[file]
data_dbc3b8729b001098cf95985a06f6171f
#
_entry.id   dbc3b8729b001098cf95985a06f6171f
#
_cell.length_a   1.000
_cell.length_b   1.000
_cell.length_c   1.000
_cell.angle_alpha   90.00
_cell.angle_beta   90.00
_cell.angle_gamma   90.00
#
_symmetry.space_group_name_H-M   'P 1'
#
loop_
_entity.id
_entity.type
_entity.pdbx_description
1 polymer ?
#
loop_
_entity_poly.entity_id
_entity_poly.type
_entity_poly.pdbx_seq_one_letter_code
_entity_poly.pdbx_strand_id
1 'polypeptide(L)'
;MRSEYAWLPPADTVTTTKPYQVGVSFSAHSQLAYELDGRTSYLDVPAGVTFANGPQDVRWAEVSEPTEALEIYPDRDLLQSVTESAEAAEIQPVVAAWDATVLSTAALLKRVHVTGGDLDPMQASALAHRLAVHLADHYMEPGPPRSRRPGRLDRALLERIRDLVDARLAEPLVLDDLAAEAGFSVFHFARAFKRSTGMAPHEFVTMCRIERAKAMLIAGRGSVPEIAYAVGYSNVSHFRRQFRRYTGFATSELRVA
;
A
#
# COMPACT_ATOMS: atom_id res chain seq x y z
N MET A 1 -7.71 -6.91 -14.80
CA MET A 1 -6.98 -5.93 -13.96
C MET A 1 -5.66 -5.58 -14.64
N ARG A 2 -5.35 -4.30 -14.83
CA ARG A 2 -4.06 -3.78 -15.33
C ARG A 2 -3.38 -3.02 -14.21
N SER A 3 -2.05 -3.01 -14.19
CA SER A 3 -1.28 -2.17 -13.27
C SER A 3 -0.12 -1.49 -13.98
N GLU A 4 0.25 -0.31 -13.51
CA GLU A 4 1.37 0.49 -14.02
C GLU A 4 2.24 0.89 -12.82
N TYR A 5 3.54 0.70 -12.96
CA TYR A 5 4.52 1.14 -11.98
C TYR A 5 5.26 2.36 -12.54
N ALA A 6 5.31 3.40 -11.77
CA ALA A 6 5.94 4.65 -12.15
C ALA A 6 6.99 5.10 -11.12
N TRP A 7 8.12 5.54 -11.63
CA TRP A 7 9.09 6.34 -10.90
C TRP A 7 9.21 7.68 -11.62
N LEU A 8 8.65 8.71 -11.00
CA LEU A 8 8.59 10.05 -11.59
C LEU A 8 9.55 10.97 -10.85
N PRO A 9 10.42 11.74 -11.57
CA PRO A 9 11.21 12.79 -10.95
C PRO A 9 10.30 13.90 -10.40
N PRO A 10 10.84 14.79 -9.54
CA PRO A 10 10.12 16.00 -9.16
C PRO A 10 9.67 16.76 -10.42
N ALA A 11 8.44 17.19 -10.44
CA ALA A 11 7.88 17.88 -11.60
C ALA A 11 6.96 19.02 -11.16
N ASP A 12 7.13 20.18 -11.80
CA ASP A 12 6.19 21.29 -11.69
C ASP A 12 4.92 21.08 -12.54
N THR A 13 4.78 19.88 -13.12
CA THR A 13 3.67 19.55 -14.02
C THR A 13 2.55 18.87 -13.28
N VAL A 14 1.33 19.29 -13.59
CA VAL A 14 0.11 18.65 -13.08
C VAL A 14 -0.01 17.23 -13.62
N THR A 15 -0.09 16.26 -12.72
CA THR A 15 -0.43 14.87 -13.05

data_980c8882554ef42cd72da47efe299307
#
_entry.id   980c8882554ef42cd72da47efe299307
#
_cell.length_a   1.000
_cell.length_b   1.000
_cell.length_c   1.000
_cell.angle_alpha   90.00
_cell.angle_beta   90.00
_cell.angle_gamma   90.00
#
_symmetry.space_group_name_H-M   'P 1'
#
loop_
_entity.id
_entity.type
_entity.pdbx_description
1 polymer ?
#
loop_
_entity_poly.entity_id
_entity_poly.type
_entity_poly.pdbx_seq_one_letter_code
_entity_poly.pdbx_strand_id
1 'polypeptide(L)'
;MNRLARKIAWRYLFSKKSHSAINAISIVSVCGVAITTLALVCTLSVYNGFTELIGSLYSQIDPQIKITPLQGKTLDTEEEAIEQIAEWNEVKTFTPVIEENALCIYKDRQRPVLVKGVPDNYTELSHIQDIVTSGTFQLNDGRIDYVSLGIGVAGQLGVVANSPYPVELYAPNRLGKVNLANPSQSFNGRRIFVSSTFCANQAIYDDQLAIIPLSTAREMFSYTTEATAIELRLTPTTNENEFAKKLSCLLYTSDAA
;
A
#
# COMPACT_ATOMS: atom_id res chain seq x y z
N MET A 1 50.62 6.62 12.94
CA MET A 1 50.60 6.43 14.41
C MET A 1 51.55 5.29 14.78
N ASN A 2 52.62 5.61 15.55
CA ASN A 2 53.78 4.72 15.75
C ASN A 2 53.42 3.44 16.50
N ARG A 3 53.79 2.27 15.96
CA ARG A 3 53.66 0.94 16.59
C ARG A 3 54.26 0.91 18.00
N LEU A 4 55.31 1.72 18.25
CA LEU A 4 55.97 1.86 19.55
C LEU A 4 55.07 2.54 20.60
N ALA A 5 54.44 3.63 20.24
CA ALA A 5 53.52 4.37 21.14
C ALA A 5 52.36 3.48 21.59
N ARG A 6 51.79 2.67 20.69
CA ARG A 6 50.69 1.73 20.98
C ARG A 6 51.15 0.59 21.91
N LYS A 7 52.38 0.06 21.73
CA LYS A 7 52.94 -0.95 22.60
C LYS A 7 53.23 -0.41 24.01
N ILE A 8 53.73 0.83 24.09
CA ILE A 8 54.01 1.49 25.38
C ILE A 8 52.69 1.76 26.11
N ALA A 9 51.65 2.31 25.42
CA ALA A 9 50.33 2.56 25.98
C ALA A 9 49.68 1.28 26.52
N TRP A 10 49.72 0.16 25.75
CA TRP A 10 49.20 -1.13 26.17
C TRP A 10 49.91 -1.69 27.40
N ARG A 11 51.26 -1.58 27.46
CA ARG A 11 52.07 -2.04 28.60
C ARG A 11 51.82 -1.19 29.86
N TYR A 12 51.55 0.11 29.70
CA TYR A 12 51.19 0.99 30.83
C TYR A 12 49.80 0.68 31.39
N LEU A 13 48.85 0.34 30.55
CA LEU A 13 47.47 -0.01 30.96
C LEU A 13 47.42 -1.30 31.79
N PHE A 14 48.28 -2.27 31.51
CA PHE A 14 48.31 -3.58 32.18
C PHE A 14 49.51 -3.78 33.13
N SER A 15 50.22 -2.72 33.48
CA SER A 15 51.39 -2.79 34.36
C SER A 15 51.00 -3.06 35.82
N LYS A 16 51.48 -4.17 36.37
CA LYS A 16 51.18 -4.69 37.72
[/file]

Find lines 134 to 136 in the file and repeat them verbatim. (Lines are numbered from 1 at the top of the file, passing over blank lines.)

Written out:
C TRP A 10 49.91 -1.69 27.40
N ARG A 11 51.26 -1.58 27.46
CA ARG A 11 52.07 -2.04 28.60